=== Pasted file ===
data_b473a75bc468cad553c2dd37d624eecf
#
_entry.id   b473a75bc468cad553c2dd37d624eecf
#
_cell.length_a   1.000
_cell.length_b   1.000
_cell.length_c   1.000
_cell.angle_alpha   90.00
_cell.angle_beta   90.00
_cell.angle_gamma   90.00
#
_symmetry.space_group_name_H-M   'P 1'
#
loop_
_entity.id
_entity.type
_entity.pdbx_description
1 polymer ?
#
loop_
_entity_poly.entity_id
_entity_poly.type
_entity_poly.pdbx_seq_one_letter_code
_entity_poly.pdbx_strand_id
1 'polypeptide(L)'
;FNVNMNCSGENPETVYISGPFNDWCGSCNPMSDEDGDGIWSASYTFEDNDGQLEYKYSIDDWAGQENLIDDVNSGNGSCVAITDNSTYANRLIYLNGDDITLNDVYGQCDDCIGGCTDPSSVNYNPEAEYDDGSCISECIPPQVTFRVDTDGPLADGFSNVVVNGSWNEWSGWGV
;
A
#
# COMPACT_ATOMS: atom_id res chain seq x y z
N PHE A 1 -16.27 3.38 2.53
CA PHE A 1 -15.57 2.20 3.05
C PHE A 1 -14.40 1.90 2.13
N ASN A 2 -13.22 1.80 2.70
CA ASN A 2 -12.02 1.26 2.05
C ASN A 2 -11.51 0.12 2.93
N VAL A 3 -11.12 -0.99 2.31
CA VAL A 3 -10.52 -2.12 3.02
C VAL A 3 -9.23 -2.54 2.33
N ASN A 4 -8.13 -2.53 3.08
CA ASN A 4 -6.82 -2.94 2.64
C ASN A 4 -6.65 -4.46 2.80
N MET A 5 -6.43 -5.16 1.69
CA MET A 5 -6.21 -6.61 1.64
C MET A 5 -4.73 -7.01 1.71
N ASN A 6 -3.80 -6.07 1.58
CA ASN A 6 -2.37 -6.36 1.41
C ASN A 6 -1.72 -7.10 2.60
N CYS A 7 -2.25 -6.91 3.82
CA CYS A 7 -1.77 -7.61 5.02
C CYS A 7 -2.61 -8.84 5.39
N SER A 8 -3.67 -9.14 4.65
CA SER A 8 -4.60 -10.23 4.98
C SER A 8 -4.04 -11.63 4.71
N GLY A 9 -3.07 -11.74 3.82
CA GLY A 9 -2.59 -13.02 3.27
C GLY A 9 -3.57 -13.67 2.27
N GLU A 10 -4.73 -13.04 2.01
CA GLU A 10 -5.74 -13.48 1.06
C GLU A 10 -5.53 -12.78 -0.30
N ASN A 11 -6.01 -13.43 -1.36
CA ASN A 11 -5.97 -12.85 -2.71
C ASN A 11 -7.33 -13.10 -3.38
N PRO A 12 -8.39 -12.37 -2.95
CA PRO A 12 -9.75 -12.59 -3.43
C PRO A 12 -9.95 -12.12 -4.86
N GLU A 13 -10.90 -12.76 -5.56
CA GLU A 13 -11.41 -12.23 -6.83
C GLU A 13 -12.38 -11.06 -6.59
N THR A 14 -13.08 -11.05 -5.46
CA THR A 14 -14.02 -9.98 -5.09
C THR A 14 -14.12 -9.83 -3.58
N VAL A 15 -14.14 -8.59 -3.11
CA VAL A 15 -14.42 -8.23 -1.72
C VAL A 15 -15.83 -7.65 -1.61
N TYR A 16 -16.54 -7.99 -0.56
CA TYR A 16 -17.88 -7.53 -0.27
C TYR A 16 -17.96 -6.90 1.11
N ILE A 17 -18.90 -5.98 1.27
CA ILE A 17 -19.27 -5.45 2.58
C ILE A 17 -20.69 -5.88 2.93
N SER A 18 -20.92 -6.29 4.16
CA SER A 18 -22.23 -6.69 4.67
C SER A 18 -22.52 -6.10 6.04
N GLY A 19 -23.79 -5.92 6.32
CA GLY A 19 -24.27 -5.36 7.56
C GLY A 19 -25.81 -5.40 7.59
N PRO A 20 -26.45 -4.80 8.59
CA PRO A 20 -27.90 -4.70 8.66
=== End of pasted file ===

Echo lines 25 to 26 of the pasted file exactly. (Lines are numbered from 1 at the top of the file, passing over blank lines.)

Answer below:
1 'polypeptide(L)'
;FNVNMNCSGENPETVYISGPFNDWCGSCNPMSDEDGDGIWSASYTFEDNDGQLEYKYSIDDWAGQENLIDDVNSGNGSCVAITDNSTYANRLIYLNGDDITLNDVYGQCDDCIGGCTDPSSVNYNPEAEYDDGSCISECIPPQVTFRVDTDGPLADGFSNVVVNGSWNEWSGWGV